maybe it’s just not for you
extra ordinary (whiteness &) attorney woo
A rant, but it needs to be said.
[ID: “Extraordinary Attorney Woo”, is a show with a Korean autistic character. Woo has bobbed dark brown hair, wears an oversized beige suit jacket, her hands grasp the strap of her bag. She looks slightly away from the camera. End ID]
I have a whole list of problems with some posts I’ve seen lately written by white autistics declaring that the K-drama autistic representation in Extraordinary Attorney Woo is problematic (etc) AND THEN deciding that Quinni on Heartbreak High is such an incredibly fabulous example of representation for autistics in the next breathe (I’ve got no issues one way or another with Quinni at all by the way, so let’s not fall into that nasty habit of centering whiteness here).
Then, I scroll the comments of said posts and see actual Korean (and other East Asian) autistics who are spending their emotional labour trying to explain or dare defend this show and it’s representation, get ignored. Here they are sharing their autistic experiences based within the cultural lens this story is told thru - their own, and it was rarely if ever acknowledged, let alone heard.
Can we please sit with the racist undertones of these action for a minute?! I’ve been pissed off about this for two days trying to find my words on this. This whole situation is not sitting well with me. I’ve never talked about this before, but I have a very real soft spot for my East Asian autistic and ND friends. But none more so that my Korean ones. I spent 2 years living in South Korea when I first ever lived abroad. It holds a very special place in my heart.
I have a lot of thoughts on the show too, but even I know better than to have the audacity to think that I could possibly decide that I know what makes good autistic representation based within a culture that is not mine. Those who had posts/stories on this show, speaking over actual Korean (or East Asian) autistics and not asking for their opinions, uplifting their stories and experiences, missed the mark on this one. And then those who went further as to center their favourite white autistics characters and actors in comparison, were ultra wrong too.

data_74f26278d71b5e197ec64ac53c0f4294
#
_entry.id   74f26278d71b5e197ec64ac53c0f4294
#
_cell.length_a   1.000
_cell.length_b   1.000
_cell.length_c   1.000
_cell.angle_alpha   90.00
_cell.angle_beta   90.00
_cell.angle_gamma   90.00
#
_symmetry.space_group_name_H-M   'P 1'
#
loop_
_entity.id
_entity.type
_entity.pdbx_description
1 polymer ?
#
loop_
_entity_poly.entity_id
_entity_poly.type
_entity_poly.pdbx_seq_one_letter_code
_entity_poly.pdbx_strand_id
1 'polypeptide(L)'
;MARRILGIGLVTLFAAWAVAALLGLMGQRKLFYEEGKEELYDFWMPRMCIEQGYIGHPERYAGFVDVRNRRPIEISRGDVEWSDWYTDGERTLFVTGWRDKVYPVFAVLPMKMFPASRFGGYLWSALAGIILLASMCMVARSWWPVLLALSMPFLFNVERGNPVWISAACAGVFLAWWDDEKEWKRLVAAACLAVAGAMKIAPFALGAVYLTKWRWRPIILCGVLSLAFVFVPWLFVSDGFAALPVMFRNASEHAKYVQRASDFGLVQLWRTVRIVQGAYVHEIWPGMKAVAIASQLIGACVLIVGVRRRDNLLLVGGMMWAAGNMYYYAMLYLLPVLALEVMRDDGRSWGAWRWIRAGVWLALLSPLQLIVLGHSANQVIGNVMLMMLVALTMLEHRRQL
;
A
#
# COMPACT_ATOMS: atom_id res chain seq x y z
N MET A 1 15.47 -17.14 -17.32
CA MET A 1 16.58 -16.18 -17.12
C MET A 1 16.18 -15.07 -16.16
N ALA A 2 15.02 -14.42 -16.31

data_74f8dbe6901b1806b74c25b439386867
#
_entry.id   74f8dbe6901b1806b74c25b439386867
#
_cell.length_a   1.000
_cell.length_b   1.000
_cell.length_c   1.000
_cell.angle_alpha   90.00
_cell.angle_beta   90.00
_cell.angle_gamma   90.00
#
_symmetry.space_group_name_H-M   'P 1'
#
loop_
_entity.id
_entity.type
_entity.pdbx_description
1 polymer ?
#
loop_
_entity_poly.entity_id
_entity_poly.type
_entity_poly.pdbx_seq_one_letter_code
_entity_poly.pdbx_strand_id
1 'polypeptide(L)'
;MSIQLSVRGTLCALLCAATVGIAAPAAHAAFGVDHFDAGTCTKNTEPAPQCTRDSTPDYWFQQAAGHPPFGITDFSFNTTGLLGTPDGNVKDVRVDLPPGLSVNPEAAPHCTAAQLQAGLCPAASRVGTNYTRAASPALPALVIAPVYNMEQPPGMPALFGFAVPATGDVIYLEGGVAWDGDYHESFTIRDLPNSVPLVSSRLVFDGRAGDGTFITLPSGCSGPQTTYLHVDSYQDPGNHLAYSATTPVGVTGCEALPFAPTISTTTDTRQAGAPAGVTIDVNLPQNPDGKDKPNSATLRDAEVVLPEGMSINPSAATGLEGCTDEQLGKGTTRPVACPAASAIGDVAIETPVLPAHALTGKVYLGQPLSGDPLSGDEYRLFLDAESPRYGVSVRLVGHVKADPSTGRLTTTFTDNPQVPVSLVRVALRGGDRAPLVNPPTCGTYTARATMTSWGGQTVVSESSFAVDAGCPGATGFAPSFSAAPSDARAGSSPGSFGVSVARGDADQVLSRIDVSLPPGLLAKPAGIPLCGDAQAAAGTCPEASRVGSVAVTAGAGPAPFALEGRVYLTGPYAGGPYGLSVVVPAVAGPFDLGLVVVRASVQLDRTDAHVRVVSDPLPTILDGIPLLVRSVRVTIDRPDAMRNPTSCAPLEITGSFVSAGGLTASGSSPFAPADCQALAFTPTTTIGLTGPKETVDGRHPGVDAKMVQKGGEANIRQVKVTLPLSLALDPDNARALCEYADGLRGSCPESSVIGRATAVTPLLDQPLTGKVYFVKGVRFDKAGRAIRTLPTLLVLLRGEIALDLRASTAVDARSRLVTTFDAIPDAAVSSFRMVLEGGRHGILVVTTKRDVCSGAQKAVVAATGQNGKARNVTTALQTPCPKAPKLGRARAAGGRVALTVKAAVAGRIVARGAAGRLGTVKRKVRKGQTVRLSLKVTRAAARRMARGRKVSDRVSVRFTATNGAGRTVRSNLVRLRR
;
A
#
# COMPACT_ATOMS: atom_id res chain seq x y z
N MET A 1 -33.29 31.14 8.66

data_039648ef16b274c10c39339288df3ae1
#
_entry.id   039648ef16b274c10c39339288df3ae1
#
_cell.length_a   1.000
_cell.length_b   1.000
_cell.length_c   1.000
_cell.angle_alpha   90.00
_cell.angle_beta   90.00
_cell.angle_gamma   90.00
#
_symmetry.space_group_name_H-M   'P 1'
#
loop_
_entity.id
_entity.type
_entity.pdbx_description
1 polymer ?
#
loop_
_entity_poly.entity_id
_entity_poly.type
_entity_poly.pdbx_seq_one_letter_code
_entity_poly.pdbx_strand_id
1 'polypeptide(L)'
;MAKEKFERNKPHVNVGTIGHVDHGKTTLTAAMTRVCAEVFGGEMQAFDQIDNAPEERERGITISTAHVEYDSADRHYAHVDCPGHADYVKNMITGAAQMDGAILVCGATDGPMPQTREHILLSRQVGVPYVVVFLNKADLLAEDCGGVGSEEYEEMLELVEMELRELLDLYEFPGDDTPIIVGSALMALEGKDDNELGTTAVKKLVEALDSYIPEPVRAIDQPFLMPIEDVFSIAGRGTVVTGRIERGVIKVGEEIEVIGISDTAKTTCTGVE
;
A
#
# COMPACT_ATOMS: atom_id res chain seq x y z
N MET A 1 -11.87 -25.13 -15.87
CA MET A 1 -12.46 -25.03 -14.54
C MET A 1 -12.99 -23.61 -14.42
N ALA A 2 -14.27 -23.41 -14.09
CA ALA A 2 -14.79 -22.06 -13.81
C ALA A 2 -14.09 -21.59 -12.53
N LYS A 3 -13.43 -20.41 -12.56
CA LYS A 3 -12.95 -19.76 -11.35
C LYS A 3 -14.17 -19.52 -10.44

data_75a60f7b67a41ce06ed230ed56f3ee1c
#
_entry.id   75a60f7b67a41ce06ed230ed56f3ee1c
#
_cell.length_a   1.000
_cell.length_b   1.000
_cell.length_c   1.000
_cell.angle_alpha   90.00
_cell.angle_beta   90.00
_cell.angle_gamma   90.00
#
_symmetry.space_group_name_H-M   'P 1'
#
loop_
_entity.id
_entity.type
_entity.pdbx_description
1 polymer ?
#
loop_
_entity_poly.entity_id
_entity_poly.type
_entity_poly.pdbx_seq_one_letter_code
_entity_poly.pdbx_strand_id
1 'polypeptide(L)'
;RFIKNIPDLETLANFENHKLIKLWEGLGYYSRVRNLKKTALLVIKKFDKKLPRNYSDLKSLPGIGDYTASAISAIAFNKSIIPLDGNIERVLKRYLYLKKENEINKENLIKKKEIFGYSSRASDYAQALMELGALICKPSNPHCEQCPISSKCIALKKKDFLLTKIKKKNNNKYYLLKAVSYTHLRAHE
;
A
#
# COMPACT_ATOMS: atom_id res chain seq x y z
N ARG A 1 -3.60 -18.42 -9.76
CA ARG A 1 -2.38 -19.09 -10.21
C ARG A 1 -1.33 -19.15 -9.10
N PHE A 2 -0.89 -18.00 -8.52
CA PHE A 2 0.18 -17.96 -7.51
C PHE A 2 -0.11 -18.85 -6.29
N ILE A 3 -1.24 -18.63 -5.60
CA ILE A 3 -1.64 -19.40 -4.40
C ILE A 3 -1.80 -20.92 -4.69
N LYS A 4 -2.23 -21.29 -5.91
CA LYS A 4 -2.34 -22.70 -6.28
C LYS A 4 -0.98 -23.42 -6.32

It was also racist. I’m calling them out on that.
You see, we can’t separate Attorney Woo from Korean culture in order to determine how this representation can be understood. She was created within this context, understood from within this context, even with the stereotypical parts to her representation, there’s still a context that is NOT white or “western” that we must stop to consider this from too.
Yes, she’s autistic, but she not separate from HER CULTURE. Much like how Black autistics often have stims that are taken from our own culture, we need to consider Woo from the lens of being Korean too. When thinking about what this autistic representation means, we must be listening to actually Korean (and also other East Asian) autistics first and foremost.
It’s been wildly unsettling (to put it mildly) for me to watch how easy it’s been for many (predominantly) white autistics to swiftly strip (or for lack of a better word, erase) the cultural influence from the character while deciding if she’s a good enough match to their white centered autistic expectations or not. But then again, it’s East Asian culture and whiteness is expert at erasing it, right?
Maybe what’s problematic isn’t always the representation, but how it’s decided who’s worthy of being represented or not by some within our own community, instead.
This writing piece comes after getting forwarded some posts by (predominantly) white autistics giving opinions on this show. My heart just broke because this wasn’t just about being autistic. I knew right away the significance of this show for Korea when I first heard about and later watched it. I lived and taught in South Korea for two years. But it’s still not my place to speak over who this show was for and how it sits with them. It might be a show representative of many autistics, but it’s the Korean autistics who matter.
If you choose to comment please respect this.